In Uganda elections are coming up in the next year, in early 2011. Uganda is a great favorite of the US Africa Command, and of the Pentagon in general. Along with Burundi, Uganda provides the proxy warriors acting on behalf of the US and EU in Somalia known as AMISOM. Uganda also provides soldiers employed by US military contractors in Iraq, Afghanistan, and around the world. Uganda's President Museveni is also a great favorite of the Senators and Congressmen who are members of The Family, who help appropriate and funnel millions of US taxpayer dollars to his regime.
Both Uganda and Ethiopia are virtual military dictatorships, regardless of whether they hold elections or not. In May 2009 President Museveni:
… told NRM Members of Parliament that while he would be “happy” to hand over power, he saw “nobody” ready to take on the daunting responsibility of leading Uganda.
Museveni already had presidential term limits removed so he could continue to run for President. The opposition is trying to reinstate term limits along with some other electoral reforms:
“The bill will mainly be seeking to restore the two-term limit on incumbency, reform of the electoral commission and removal of the army representatives from parliament,” he said.
It would also compel the president to seek the opposition's opinion before appointing senior leaders of the electoral commission, a measure the opposition hopes will make the body more independent.
There are also some other interesting developments among Uganda's opposition.
If passed it would prevent Museveni, who has already served for 24 years, from seeking re-election.
The main opposition candidate:
… the reforms before the 2011 elections should include the appointment of an independent elections commission and the removal of the military from monitoring elections.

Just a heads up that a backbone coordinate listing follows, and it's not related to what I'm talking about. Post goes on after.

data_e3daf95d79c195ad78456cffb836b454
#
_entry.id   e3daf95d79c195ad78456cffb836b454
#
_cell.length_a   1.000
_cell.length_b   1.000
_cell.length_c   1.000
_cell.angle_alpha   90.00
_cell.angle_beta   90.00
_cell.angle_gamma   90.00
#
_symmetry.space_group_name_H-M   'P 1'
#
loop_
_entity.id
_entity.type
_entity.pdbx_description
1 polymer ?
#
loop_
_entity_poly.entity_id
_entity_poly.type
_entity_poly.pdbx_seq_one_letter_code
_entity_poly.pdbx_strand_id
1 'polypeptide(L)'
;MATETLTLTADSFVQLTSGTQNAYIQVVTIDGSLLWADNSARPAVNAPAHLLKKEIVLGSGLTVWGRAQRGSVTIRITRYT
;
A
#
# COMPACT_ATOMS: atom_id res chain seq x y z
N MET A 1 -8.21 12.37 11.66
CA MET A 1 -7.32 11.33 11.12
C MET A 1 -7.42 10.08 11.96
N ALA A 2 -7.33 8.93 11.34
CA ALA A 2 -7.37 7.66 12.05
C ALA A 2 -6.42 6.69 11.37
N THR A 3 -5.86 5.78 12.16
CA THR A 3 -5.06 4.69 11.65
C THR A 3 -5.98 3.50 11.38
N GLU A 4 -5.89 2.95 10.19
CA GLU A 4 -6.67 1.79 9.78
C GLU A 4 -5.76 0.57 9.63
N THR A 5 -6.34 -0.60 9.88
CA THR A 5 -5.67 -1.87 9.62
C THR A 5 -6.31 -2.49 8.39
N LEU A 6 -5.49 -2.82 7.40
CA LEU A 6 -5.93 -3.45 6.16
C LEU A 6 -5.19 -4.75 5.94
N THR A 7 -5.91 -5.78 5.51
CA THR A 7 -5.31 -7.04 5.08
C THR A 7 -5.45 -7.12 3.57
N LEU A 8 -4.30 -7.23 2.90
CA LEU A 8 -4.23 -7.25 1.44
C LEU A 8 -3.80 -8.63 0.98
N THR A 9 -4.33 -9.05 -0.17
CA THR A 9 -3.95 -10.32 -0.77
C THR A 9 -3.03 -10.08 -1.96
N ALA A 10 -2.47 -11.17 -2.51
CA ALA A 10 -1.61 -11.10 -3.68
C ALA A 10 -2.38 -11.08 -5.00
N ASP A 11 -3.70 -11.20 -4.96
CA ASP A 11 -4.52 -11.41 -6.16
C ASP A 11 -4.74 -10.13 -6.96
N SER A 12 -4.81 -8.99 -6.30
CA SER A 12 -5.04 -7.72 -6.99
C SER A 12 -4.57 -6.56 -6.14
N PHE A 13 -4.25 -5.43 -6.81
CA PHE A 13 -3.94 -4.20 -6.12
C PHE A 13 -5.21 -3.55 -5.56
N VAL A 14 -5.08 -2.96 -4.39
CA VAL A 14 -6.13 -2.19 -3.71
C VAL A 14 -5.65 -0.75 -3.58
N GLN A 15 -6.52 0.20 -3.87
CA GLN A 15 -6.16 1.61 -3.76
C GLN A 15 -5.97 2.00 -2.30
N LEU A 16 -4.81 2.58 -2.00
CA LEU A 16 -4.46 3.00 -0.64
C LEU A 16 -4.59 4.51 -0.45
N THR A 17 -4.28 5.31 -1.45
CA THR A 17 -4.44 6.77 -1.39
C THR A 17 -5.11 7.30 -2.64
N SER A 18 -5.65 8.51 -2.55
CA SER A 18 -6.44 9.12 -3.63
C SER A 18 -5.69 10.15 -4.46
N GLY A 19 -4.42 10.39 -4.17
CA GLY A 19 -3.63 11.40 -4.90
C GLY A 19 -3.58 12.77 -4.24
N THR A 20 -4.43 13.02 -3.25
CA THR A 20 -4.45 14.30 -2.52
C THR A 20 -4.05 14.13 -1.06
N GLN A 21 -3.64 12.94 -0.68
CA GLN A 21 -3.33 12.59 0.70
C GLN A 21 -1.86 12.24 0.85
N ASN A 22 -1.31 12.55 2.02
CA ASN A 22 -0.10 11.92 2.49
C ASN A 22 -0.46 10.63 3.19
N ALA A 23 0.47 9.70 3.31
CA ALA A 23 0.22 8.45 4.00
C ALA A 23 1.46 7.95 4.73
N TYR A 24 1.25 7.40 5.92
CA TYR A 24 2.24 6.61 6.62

We will be watching with interest. The US Africa Command has found Museveni and his military a particularly valuable partner and proxy. Will it see political opposition as a danger to this relationship? Will it help Museveni label and treat his opposition as terrorists. The stakes are even higher since the discovery of large quantities of oil in Uganda's great lakes region.
And the bombings in Uganda, allegedly by Al Shabab, complicate the situation. The Somalis declared the bombings were retaliation for the continued deaths of civilians due to the indiscriminate shelling of civilian neighborhoods by AMISOM troops in Mogadishu, Killing of Civilians by UN Supported Troops in Somalia Admitted But Not Acted On. So far the US has seized on the bombings as evidence of international terrorist aspirations. The real story is far less clear. See the July africa comments for more detailed background and a more complete picture.
Some Ugandans are calling for withdrawal from engagement with Somalia:
It is not yet clear what effect this gruesome attack will have on the Ugandan government's assessment of its ability to effectively deal with this aspect of its involvement in Somalia, or whether such an assessment will induce it to take real leadership within the region by forcing a rethink on this continent-wide challenge of viability.
Under former US President George Bush's war on terror, they were able to use American money for upgrading their security apparatus, which was then turned on the local opposition, thus dividing local security resources between looking for terrorists and terrorising government opponents.
The other big risk is whether the militarists in Uganda's government will be able to resist the temptation to take advantage of this security problem and develop another strategy for regime preservation.
Burundi is just concluding its electoral cycle. The opposition boycotted the presidential poll in June, and the parliamentary poll on July 23.
All the main opposition groups boycotted the June presidential election, which Nkurunziza won with more than 90 percent of the vote.
Former rebel leader Agathon Rwasa, who had been regarded as his main rival, went into hiding and later explained in an audio message that he feared for his life after claiming the polls were fixed.